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ERIC Number: ED207178
Record Type: Non-Journal
Publication Date: 1981
Pages: 239
Abstractor: N/A
Reference Count: N/A
The Urban Principal. Discretionary Decision-Making in a Large Educational Organization.
Morris, Van Cleve; And Others
This ethnographic study of 16 Chicago school principals explores the principal's effect on students and teachers within the school; on parents and laymen in the community; on their superiors in the administrative hierarchy; and on themselves as career-oriented professionals. A brief literature review relates studies examining the principalship of elements of the current study. Both elementary and secondary principals were found to spend most of their time in principal-initiated contacts with staff, faculty, and students. These principals affected their schools by balancing stabilization and enhancement, transforming attitudes that opposed school policy, and controlling the climate to foster uninterrupted learning. In the community, the principals had to diplomatically shape parent expectations of the schools' capabilities. Principals' responses to their superiors ranged from ignoring orders to overt disobedience in order to protect staff morale. The principals often short-circuited the system and used superiors' indecision to their schools' advantage. They shaped their jobs to suit their personal preferences and work styles. They relied more on one-to-one, face-to-face communications in contrast to businessmen who depend more on group meetings and written memoranda. This study also describes ways principals obtained and utilized professional information. (MMJ)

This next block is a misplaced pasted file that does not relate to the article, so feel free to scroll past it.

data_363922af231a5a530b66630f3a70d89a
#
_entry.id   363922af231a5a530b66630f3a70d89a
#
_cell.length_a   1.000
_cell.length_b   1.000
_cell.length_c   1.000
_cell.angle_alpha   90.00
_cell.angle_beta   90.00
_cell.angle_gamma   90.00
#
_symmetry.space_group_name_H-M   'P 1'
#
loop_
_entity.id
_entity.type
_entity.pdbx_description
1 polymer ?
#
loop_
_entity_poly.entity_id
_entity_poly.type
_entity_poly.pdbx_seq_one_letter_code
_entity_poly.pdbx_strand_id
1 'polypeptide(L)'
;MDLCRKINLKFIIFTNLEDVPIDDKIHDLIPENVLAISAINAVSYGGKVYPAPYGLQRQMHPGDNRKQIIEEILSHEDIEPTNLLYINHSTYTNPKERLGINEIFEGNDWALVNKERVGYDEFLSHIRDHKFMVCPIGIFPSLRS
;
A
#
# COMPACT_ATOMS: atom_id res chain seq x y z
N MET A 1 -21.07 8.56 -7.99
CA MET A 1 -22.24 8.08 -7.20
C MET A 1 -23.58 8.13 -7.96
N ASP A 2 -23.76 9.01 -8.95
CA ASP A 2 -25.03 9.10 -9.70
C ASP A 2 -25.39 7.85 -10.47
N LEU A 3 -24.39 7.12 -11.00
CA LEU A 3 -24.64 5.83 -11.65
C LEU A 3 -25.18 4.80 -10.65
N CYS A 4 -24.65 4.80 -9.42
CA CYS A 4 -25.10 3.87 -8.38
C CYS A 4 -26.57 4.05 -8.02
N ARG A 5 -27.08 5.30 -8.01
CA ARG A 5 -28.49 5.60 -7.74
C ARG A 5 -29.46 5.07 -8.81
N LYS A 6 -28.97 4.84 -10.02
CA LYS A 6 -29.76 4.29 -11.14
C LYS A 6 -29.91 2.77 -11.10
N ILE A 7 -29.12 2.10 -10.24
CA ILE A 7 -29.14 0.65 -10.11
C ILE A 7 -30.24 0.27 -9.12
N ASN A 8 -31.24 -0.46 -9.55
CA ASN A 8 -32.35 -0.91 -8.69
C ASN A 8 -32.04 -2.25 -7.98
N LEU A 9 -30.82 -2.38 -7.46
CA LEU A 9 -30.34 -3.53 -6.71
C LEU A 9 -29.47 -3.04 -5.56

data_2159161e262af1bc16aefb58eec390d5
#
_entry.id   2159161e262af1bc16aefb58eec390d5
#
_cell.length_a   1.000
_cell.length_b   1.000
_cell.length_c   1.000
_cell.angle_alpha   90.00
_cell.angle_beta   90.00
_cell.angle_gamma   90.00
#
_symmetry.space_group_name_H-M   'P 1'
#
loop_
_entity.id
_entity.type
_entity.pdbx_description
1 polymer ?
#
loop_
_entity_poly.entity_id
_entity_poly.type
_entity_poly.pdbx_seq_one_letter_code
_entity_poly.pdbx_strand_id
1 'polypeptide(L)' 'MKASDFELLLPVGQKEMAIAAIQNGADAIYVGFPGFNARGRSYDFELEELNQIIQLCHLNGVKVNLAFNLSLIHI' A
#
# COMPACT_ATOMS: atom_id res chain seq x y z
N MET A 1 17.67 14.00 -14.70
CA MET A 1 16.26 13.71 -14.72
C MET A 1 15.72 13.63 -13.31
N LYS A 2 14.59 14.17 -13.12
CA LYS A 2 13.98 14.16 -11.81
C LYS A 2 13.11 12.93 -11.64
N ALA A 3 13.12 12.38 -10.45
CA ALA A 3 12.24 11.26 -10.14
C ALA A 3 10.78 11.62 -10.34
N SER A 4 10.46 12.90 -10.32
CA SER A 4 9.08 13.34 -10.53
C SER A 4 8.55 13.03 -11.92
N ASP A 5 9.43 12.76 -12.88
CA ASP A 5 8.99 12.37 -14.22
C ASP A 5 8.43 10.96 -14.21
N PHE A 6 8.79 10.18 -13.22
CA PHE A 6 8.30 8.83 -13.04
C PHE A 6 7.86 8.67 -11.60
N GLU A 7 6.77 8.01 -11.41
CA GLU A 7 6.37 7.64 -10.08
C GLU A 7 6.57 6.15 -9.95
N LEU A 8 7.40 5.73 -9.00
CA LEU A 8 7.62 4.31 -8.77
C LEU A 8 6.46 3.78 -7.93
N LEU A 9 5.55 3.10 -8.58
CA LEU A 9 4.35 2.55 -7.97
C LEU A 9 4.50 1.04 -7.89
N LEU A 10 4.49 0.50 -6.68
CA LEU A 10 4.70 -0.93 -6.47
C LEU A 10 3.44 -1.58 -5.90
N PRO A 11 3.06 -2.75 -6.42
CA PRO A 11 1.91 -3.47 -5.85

Publication Type: Reports - Research
Education Level: N/A
Audience: N/A
Language: English
Sponsor: National Inst. of Education (ED), Washington, DC.
Authoring Institution: Illinois Univ., Chicago. Coll. of Education.